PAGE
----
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Wildfowl and Wetlands Trust (WWT), the conservation charity which runs Martin Mere Wetland Centre, in partnership with leading mental health charity the Mental Health Foundation (MHF), have created a guide to help people improve their mental health and wellbeing by getting out and connecting with winter wetland nature.
Launched today on World Wetland Day The booklet entitled ‘Wetlands and Wellbeing: A Guide for Winter’ includes practical tips, ideas and inspiration to help people get the most out of their local wetlands during the long ‘locked down’ winter months. Wetlands can be dramatic and changeable, wild, watery and full of life and during winter there’s no better place to enjoy nature. There are also creative ideas on expressing a love for nature through writing, music and art.
Ever been to @WWTMartinMere? Here are 45 things you probably didn't know about the wetland centre.
— The Guide Liverpool (@TheGuideLpool) February 5, 2020
There’s something special about water, with its power to inspire and calm us. *Research shows that spending time in ‘blue’, watery places in particular, can bring higher benefits than green spaces in improving how you are feeling, reducing both negative thoughts and levels of stress. This year in particular, people have been connecting with nature in new and interesting ways and realising how vital it is for their mental health and wellbeing.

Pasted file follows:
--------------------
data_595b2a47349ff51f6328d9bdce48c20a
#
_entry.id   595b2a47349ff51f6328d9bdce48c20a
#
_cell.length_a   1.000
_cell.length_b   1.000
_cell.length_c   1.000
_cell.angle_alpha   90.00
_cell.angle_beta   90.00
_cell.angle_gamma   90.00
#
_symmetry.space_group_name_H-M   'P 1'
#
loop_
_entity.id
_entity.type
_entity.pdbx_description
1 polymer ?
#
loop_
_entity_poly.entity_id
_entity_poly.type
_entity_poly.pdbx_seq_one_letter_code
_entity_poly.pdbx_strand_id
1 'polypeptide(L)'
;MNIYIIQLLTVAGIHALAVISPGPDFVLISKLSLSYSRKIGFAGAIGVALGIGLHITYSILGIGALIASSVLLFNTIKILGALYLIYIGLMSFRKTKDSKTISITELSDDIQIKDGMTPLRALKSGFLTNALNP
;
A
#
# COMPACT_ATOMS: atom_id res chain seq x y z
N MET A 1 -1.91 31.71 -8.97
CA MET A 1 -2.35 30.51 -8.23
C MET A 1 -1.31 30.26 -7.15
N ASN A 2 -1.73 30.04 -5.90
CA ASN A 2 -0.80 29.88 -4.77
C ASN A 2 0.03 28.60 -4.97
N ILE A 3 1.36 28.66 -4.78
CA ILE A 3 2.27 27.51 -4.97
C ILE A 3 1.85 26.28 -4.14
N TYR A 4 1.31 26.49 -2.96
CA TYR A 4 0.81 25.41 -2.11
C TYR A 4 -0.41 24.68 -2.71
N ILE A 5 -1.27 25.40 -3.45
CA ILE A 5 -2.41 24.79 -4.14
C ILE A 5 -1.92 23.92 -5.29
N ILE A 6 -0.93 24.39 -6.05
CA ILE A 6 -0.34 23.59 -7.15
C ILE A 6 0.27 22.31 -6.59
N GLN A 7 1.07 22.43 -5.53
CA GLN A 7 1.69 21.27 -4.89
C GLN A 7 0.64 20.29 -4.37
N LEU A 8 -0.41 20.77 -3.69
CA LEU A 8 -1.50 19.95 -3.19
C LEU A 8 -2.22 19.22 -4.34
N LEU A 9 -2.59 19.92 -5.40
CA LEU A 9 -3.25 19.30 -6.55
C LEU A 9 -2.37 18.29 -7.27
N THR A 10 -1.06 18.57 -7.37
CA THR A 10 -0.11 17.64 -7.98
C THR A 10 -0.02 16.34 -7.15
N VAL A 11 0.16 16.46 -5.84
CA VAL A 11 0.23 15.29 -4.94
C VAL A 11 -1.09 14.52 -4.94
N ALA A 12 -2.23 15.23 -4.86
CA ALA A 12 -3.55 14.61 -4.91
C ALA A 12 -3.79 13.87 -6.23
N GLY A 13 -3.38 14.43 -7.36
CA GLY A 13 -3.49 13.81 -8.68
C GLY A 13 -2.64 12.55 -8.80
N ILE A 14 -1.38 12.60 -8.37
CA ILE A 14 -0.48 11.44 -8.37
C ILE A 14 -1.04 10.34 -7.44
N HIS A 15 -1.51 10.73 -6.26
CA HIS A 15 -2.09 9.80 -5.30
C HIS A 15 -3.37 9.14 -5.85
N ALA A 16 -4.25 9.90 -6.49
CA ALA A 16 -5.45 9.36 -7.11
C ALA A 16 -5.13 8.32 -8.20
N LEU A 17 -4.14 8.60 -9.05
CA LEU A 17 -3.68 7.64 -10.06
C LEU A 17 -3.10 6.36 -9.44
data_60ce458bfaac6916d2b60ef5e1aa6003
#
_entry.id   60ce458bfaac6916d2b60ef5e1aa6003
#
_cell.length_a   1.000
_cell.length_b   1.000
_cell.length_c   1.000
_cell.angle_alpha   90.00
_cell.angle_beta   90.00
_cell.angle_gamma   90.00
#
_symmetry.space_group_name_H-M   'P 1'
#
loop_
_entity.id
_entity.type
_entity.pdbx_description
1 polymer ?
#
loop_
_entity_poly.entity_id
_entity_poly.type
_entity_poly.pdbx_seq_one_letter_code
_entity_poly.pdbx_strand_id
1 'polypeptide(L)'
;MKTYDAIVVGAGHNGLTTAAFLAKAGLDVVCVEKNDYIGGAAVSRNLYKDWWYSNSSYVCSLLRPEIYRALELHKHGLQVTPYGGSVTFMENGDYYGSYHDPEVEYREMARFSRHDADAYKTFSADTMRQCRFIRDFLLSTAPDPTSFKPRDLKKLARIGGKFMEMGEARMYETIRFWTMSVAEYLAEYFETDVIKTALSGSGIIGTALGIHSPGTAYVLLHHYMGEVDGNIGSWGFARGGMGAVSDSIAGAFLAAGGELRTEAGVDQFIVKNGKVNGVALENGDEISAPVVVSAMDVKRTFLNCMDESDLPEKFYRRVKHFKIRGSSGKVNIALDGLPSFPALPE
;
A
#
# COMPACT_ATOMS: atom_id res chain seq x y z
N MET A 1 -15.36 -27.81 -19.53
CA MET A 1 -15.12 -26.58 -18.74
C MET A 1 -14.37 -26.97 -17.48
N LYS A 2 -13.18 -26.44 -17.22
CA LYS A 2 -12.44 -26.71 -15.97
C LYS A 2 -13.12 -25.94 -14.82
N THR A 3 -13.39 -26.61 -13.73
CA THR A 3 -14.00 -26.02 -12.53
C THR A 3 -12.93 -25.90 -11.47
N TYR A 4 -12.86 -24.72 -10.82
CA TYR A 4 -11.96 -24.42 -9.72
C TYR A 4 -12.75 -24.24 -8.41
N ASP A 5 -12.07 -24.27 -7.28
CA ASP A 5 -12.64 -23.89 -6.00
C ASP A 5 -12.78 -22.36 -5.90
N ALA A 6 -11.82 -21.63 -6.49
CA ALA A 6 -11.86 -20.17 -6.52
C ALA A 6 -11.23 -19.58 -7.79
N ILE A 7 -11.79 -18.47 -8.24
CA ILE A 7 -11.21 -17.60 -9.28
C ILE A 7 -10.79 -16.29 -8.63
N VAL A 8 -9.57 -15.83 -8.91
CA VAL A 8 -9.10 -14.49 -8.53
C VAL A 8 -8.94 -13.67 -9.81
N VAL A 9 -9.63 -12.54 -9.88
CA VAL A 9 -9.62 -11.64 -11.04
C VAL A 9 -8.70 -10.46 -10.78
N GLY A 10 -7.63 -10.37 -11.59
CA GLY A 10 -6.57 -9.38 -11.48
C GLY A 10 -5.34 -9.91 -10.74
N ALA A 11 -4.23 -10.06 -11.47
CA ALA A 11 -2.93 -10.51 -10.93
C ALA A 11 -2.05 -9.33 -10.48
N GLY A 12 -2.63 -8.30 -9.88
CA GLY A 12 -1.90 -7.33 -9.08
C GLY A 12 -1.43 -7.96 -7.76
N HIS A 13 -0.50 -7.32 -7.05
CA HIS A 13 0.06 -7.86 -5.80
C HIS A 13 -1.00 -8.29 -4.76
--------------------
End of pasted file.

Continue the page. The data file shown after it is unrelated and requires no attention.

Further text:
“For millions of people, myself included, access to nature has been an essential way to manage the impact of life in lockdown on our mental health. This guide is an opportunity to ensure that more people can experience the benefits of the natural world for their wellbeing. This is echoed in the choice of Nature as the theme for Mental Health Awareness Week this May”.
“We hope the guide will inspire people to connect with wetlands and ‘blue’ spaces in more meaningful ways. Making a deep emotional connection with nature is more beneficial than exposure alone”.
“The guide helps boost this emotional connection by giving practical tips, such as photographing spectacular ice patterns on frozen waters, getting your waterproofs on and jumping in puddles or listening to the trickling of a meandering stream”.
“Our WWT wetland centres are ideal places to take in the fresh air and appreciate what the great outdoors have to offer, but with our centres currently closed we want to inspire people to experience their local streams, ponds, lakes and other watery places and if that isn’t possible, give them ideas to bring the outside in, through creativity”.
The booklet is available to download from WWT and is part of a dedicated online wetland wellbeing hub that people can access for more inspiration and ideas to improve their wellbeing through connecting with nature, in particular, ‘blue’ spaces. This is hub is regularly updated with new content and ideas.
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